I got to hang out with a fellow journalist today, Vilde, at her office.
We work in the same building, but I rarely have a reason to drop by her publication. Today however, I was making a TV-story about local journalism. So here we are:
Vilde is a couple years younger than me, recently done with her studies and full of journalistic vigor. She seems happy landing her first full time job and motivated to work her hardest. I remember that feeling, and honestly: I’m a little jealous.
I miss the thrill of being recently employed and seeing the world as full of opportunities. All I’m left with now is that burning desire to excel, without seeing any way to do so.
I’ve even talked to a therapist about this.
For the record: I’ve never talked to a therapist before. Now I have. And she asked me to make a plan, like a calendar with dates, on how I plan to find my inner motivation in order to love my job again. I have recruited Vilde to brainstorm with me on this matter today.
I would like to recruit you who reads this, too! Please answer: How do you feel about your work? (If you don’t mind sharing, what do you do for a living?) What motivates you to do your best? What triggers happiness inside you during working hours? Do you ever hate your job? What gives you this feeling, and how do you deal?
I do realize that this is a so called First World Problem.
Honestly, I thought I might faint climbing up and down hills to get to this place.
But the struggles were worth it.
This lighthouse, on the south side of Varangerfjorden, was established in 1910 as a result of growing traffic connected to the mining activities in Kirkenes.
During the 2nd World War, German troops took over the lighthouse, and before they retreated in 1944, the whole station was demolished.
When it was rebuilt after the war, it was given a modern, functionalistic style by the famous architects Blasted and Munthe-Kaas.
Bøkfjord was de-manned in 2006.
The station is owned by the state and protected as a national monument under the Cultural Heritage Act.
The Coastal Administration is cooperating with local interests to facilitate alternative use of the premises, meaning: You can book it for a night!
And if you don’t have the power to walk to this pearl of a place, you can call for a boat. As we did on the way back (not because of the «power issue» – some of us had to catch a flight in the afternoon, and boating back seemed safer than walking in order to make it to the airport in time).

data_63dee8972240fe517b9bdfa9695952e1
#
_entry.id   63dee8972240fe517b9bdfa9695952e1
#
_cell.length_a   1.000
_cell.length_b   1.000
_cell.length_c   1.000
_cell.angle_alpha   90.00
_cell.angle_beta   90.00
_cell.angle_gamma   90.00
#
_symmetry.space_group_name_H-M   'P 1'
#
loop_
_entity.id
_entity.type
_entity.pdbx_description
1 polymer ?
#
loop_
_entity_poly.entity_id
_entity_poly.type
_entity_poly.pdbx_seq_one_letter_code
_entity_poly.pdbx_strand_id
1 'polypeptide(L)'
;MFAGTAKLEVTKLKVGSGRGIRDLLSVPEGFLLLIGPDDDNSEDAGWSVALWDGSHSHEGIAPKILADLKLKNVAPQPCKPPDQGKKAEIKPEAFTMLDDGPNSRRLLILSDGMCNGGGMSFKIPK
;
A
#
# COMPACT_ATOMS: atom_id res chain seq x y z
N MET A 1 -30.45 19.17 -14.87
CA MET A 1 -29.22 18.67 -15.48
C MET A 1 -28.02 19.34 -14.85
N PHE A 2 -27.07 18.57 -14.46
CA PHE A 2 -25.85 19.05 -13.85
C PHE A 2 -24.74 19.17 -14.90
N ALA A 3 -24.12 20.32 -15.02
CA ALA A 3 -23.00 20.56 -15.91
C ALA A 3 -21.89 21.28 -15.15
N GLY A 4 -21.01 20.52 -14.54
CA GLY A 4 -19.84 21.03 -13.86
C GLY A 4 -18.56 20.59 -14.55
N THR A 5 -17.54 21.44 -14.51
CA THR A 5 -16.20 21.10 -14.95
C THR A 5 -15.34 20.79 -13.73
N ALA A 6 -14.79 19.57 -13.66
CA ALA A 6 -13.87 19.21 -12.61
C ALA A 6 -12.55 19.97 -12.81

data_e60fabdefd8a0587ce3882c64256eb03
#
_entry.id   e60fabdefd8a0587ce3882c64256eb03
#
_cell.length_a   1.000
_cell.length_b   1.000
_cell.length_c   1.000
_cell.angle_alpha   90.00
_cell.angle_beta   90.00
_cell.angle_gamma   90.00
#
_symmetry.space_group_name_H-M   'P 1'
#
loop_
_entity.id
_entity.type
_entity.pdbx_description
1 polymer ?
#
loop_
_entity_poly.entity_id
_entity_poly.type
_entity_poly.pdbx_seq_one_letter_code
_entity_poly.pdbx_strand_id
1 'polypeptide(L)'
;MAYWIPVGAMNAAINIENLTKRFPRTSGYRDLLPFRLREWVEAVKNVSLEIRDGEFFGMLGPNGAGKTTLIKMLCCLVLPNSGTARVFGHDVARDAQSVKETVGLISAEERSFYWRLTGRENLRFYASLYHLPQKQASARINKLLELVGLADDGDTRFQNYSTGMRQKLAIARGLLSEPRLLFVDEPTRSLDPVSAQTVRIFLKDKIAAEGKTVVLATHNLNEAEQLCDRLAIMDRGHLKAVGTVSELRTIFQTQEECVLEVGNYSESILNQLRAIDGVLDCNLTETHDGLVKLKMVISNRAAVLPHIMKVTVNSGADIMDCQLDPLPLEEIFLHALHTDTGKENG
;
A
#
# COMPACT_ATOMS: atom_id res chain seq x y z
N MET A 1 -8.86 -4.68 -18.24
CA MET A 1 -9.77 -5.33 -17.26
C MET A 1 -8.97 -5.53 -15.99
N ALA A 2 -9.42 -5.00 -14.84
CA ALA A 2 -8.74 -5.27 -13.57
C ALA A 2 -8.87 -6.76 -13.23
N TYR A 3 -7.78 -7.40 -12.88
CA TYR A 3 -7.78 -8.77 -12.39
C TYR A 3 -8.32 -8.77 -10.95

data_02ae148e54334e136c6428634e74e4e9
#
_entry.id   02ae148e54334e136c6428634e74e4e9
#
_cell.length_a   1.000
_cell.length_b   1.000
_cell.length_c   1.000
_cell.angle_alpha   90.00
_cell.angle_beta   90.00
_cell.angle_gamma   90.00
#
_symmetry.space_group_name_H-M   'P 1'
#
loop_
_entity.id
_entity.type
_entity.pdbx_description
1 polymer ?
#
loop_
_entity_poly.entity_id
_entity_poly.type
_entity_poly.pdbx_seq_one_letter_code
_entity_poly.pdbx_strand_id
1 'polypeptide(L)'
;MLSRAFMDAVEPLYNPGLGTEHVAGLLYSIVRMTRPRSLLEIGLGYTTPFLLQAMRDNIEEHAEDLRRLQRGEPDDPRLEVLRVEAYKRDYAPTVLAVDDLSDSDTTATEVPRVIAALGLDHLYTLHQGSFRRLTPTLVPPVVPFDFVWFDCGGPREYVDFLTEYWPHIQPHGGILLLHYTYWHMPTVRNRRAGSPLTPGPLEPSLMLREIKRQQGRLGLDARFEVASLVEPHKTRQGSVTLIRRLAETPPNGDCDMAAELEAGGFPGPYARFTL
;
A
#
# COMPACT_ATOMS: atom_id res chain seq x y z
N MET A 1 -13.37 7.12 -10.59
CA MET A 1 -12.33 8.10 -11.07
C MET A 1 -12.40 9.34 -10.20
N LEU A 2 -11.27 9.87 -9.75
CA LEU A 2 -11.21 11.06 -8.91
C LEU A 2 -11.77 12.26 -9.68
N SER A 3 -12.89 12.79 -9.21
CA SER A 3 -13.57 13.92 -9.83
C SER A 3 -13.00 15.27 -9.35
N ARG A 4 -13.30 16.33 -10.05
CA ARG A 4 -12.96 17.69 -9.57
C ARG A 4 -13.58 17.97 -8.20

As the Norwegian saying goes: Everybody agreed it had been a nice trip.
Maaan, I hate working evenings. It should be enjoyable. But it’s lonely, and I don’t get enough sleep. After finishing work around 11 PM, I spend hours watching Netflix, playing Sims 4 and (on good nights) reading books. Sometimes I annoy myself purple reading comment sections online, and I once found myself in a vertigo of belly dancing videos on Youtube.
Then I go to bed when other people get up, and hate life when I wake up in the afternoon, after slumbering my phone alarm for ever – not feeling rested.
I used to think I’m a B-person. Turns out I just love sleeping more than waking up early.
Tonight, I decided to have a walk under the midnight sun. The grey weather of the last weeks kind of made me forget the magic of living up north.
I enjoyed the bright night with my camera (Sony A7III), feeling kind of sneaky while photographing the houses in the neighborhood. If anyone saw me, they might have assumed I was planning a robbery. But all was quiet.
When you’re living in the great north, country boundaries aren’t that big of a deal as in more populated areas. No matter if you live in the northern Norway, Finland, Sweden or Russia – you live behind the wall (you get it, if you’ve seen GOT). People up north share a lot of traditions and struggles, and there is a lot of border crossing going on. Which is why I didn’t think of going to Finnish Saariselkä yesterday as a big deal.
I didn’t take a single photo.
Saariselkä with it’s 350 inhabitants was pretty much as expected: Quiet, empty and moody. The rain was poring down most of the day with no sight of the midnight sun. The Acho-shop was closed.
Midsummer’s Day is a Holiday in Finland. So after a delicious dinner at the hotel, we found the only open bar “downtown”. Germany beat Sweden 2-1 in the World Cup, as we were drinking fresh blueberry shots with cream while kind of watching the game.
I really wish I had some proper photos to share from this trip (not counting the selfies or snaps on my iphone).
Recommendation: If you go to Finland you MUST drink Minttu Cacao with cream! It’s delicious.
Other things you probably should do in Finland – not in the midnight sun season, though ^^
My Sony family has new member, the beautiful camera on the picture below.
My mom keeps asking me how much it cost in a disapproving way. I haven’t dared telling her… *:D
There are a couple cameras at work too.
But I cannot bring them home for an extended amount of time, or to Africa. They are not mine.
If you have not read «The Little Prince» by Antoine de Saint-Exupéry, you should. I reread it in a burst the other day. It’s not about cameras, but I keep remembering this phrase, along with a little lump in my throat:
He was only a fox like a hundred thousand other foxes. But I have made him my friend, and now he is unique in all the world.
The point of having an awesome camera in your bag at all times is that you start looking at world differently, depending on which optics you carry. All sorts of new perspectives open up. Did that make sense in English?
At the very least: A camera is a good reason to look around instead of staring at your feet. Wow. I just realized it’s actually a reason to leave the house.
My heart froze for a second before I realized Nina was asking about the plush doll she had placed above the curtain rails. I thought the kitty was cute and noticed how it looked kind of homemade when I first saw it. Now all I see is horns.